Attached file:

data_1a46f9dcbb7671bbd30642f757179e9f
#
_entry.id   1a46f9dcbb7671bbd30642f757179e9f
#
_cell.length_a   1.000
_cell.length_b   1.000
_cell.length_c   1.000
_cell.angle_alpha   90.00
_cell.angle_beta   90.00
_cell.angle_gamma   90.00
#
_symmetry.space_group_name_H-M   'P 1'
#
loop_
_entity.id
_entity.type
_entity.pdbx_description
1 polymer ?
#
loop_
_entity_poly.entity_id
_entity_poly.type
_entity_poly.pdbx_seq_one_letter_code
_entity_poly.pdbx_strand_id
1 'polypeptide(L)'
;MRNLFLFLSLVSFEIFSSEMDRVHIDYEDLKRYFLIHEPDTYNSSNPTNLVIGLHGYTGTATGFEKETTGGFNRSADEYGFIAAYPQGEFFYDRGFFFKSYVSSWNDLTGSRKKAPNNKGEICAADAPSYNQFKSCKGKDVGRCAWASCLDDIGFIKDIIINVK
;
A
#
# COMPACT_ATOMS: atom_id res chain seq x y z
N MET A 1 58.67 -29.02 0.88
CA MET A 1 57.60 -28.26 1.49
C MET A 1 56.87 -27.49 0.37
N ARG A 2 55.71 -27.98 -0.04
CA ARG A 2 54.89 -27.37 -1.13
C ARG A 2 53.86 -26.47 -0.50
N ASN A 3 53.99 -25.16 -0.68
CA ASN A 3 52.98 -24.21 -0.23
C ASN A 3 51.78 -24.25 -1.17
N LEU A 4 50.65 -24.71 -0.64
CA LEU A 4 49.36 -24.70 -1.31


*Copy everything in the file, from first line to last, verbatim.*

data_1a46f9dcbb7671bbd30642f757179e9f
#
_entry.id   1a46f9dcbb7671bbd30642f757179e9f
#
_cell.length_a   1.000
_cell.length_b   1.000
_cell.length_c   1.000
_cell.angle_alpha   90.00
_cell.angle_beta   90.00
_cell.angle_gamma   90.00
#
_symmetry.space_group_name_H-M   'P 1'
#
loop_
_entity.id
_entity.type
_entity.pdbx_description
1 polymer ?
#
loop_
_entity_poly.entity_id
_entity_poly.type
_entity_poly.pdbx_seq_one_letter_code
_entity_poly.pdbx_strand_id
1 'polypeptide(L)'
;MRNLFLFLSLVSFEIFSSEMDRVHIDYEDLKRYFLIHEPDTYNSSNPTNLVIGLHGYTGTATGFEKETTGGFNRSADEYGFIAAYPQGEFFYDRGFFFKSYVSSWNDLTGSRKKAPNNKGEICAADAPSYNQFKSCKGKDVGRCAWASCLDDIGFIKDIIINVK
;
A
#
# COMPACT_ATOMS: atom_id res chain seq x y z
N MET A 1 58.67 -29.02 0.88
CA MET A 1 57.60 -28.26 1.49
C MET A 1 56.87 -27.49 0.37
N ARG A 2 55.71 -27.98 -0.04
CA ARG A 2 54.89 -27.37 -1.13
C ARG A 2 53.86 -26.47 -0.50
N ASN A 3 53.99 -25.16 -0.68
CA ASN A 3 52.98 -24.21 -0.23
C ASN A 3 51.78 -24.25 -1.17
N LEU A 4 50.65 -24.71 -0.64
CA LEU A 4 49.36 -24.70 -1.31